After you create your outline, you’ll be able to write your post quickly. At this point, don’t even think about your keyword phrase, just make sure you’re sticking to your topic.  Stay focused on writing for people first and the search engines second.

Once you’re blog post is completed, go back and make sure that you have used your keyword phrase 2 to 3 times in your post, depending on the post length, and don’t forget to include words that are similar to your keyword phrase.

Spam alert:  If you find that you’ve used your keyword phrase too much simply vary the phrase by using other similar words.

Step 4: Add images

Try to add at least one image to your blog post and make it something relevant to the content.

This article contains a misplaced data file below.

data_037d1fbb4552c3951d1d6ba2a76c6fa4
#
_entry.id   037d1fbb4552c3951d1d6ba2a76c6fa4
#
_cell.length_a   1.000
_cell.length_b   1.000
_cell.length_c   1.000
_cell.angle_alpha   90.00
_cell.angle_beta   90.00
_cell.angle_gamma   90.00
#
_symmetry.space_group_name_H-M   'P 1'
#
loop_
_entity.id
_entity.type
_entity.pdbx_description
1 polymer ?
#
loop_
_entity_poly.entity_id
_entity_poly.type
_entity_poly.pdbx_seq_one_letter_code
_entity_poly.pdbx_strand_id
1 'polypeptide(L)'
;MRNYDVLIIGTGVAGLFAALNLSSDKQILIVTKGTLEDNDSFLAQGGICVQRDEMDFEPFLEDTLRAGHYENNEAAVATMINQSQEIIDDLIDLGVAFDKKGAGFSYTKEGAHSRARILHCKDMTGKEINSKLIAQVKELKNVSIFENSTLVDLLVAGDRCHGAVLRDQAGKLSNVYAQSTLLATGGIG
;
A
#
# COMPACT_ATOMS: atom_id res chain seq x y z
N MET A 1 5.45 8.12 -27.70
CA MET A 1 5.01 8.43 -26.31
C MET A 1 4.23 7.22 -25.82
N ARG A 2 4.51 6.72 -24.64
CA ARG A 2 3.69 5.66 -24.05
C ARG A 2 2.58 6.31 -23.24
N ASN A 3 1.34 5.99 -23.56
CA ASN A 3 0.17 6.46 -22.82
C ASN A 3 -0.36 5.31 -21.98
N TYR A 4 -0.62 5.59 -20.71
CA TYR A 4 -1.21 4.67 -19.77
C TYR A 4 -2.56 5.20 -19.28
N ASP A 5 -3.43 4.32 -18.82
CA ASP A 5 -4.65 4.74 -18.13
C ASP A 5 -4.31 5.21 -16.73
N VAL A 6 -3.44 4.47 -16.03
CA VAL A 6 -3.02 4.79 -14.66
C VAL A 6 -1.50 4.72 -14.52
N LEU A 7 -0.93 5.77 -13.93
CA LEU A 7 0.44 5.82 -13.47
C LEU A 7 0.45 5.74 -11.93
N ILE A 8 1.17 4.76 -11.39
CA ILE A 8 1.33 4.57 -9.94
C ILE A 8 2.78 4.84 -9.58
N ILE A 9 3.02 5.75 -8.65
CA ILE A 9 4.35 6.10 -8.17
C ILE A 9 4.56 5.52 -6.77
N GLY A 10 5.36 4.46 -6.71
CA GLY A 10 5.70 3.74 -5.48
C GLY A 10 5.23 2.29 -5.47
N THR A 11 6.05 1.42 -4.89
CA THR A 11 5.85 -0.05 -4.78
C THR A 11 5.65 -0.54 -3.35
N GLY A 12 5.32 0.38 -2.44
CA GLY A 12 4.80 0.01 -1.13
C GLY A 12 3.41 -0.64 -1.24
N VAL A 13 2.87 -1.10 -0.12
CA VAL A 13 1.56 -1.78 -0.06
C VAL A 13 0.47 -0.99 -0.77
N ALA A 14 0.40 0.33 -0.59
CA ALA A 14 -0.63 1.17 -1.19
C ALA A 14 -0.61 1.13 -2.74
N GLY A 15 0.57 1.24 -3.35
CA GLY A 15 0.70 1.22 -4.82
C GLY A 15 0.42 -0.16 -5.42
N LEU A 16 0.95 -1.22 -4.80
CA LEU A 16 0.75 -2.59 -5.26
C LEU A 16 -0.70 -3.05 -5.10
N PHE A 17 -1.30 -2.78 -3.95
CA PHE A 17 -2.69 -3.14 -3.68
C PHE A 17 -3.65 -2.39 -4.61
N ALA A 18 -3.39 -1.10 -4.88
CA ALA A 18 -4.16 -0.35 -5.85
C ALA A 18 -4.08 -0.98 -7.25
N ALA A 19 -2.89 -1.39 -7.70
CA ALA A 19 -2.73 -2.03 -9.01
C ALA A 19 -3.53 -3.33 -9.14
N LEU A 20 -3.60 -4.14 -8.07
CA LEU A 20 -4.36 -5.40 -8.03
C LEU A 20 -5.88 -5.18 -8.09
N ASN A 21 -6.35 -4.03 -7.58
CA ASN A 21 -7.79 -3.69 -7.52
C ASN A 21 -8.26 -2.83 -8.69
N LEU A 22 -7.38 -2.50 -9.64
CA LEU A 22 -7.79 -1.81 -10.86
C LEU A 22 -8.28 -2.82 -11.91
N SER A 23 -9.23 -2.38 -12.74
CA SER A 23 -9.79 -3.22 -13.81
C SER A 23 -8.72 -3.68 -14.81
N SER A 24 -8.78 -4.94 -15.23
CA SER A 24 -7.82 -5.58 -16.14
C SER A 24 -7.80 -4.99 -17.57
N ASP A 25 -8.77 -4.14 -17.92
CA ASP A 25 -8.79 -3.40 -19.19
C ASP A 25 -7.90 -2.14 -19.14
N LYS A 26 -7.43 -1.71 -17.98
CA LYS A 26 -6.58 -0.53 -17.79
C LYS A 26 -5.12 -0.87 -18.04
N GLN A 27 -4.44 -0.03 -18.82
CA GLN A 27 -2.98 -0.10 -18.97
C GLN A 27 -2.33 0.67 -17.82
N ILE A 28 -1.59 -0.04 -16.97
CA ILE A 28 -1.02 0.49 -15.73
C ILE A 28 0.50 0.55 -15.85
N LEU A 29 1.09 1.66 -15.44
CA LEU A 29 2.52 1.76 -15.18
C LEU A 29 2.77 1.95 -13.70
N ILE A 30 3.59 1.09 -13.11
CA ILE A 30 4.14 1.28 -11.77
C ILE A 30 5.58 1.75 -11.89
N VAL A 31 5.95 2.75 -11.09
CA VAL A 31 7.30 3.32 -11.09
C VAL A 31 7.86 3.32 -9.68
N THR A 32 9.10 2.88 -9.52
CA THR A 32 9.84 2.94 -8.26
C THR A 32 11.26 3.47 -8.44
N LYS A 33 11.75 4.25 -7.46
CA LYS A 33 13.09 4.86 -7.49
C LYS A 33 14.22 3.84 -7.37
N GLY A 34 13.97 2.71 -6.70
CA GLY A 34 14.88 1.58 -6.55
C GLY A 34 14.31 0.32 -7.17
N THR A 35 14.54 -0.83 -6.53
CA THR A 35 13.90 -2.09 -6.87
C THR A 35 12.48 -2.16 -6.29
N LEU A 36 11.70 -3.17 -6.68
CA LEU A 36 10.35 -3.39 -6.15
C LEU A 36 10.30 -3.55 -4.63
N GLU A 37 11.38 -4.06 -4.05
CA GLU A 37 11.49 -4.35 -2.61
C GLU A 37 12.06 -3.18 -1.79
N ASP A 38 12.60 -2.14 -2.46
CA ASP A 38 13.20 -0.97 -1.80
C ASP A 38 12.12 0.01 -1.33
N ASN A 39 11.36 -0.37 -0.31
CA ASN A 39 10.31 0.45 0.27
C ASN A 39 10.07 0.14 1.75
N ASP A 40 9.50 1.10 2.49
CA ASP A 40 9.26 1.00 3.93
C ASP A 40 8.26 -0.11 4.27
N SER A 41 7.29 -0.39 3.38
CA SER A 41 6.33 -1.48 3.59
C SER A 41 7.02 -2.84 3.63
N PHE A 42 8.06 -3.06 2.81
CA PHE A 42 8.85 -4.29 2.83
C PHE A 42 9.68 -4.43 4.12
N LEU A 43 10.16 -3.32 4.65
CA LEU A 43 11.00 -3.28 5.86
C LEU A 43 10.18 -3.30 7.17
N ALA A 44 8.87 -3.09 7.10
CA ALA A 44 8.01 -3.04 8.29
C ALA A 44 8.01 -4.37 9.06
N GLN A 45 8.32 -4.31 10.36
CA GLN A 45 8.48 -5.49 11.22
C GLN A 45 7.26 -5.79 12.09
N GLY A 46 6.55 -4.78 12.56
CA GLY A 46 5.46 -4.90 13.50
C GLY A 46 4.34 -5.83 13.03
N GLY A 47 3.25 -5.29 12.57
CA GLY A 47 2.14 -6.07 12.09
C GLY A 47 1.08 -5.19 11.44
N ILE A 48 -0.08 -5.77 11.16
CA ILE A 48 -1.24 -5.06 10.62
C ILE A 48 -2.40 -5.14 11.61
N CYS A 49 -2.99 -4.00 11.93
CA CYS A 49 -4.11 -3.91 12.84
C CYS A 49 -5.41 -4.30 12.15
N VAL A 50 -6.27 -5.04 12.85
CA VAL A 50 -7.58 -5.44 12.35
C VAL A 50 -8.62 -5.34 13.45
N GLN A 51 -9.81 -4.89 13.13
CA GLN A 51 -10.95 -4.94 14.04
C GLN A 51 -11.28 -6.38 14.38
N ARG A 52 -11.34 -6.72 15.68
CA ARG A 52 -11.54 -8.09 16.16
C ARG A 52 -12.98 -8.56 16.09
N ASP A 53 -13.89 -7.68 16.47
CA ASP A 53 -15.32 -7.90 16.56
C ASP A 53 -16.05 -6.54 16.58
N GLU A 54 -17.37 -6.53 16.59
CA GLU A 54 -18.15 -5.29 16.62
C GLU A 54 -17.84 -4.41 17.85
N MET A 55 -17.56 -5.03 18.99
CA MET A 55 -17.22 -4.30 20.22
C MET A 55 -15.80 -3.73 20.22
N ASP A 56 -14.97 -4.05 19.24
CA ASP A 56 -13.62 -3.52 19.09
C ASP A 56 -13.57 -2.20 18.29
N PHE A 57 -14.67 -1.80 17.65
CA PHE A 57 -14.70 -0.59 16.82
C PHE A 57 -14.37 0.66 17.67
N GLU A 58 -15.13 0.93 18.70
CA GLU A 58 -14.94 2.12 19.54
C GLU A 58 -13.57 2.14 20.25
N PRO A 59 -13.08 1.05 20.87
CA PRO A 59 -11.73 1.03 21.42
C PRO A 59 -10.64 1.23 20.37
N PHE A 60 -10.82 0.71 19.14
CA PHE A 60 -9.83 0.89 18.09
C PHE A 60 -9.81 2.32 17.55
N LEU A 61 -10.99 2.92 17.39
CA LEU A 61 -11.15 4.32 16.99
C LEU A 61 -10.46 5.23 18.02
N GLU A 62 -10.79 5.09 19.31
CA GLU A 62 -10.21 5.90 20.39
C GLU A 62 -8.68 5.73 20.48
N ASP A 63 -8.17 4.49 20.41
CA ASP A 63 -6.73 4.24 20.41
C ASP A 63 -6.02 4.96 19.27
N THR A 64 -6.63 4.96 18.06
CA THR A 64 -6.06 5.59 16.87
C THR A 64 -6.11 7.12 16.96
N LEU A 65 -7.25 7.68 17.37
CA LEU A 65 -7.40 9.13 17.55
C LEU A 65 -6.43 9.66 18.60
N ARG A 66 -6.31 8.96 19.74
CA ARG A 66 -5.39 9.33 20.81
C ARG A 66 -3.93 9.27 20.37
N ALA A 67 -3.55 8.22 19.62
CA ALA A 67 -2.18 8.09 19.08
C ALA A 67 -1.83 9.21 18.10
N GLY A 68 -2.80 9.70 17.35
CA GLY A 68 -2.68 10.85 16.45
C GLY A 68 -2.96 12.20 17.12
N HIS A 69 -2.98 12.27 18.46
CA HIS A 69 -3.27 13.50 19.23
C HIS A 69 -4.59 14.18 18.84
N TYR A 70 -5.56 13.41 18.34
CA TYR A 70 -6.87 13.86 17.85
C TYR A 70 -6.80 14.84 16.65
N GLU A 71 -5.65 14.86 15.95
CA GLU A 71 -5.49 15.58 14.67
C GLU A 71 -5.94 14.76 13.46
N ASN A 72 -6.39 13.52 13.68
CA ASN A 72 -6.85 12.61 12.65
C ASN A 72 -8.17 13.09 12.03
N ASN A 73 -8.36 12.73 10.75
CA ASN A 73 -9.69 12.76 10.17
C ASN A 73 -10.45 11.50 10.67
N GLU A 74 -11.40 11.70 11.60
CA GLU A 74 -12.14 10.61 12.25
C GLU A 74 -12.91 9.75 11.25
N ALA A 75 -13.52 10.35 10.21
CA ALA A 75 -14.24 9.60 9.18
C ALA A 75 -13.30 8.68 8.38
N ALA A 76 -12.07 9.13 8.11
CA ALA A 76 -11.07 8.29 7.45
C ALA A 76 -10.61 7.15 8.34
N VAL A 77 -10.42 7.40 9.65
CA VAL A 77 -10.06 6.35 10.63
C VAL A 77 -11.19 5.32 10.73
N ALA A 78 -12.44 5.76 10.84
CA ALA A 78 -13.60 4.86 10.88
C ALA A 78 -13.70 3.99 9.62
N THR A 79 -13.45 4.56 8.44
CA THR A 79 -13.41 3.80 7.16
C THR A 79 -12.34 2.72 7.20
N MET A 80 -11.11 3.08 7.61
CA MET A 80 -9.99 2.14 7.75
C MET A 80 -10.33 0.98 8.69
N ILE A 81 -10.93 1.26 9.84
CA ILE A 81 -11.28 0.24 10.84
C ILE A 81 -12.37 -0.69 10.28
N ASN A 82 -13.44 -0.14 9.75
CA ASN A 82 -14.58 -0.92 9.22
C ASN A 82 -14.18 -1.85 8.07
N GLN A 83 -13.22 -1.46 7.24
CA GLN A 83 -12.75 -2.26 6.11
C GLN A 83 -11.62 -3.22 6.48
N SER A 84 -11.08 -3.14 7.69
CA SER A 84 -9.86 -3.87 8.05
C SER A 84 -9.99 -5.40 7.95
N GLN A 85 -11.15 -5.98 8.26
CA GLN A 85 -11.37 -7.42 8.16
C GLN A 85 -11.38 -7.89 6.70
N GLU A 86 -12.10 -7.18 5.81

Use your keyword phrase in the alt image tag and image description.  If you use WordPress, you’ll be able to see where to add your keywords when you click on the button to edit the image in WordPress.

 

 

Google can read text, but it cannot read images, yet, so by adding a description and an alt image tag, you’ll be giving the search engine something to read related to the content of your blog post.

Step 5: Add links

For every blog post you write, keep a list of the key phrase.  Then when writing new posts, create text links to older relevant posts using these key phrases.

The more links you can give a post by linking to it, the more link juice it will get, even though the links are internal.  The search engines love this natural linking structure, but you’re also pointing your readers to information they will benefit from.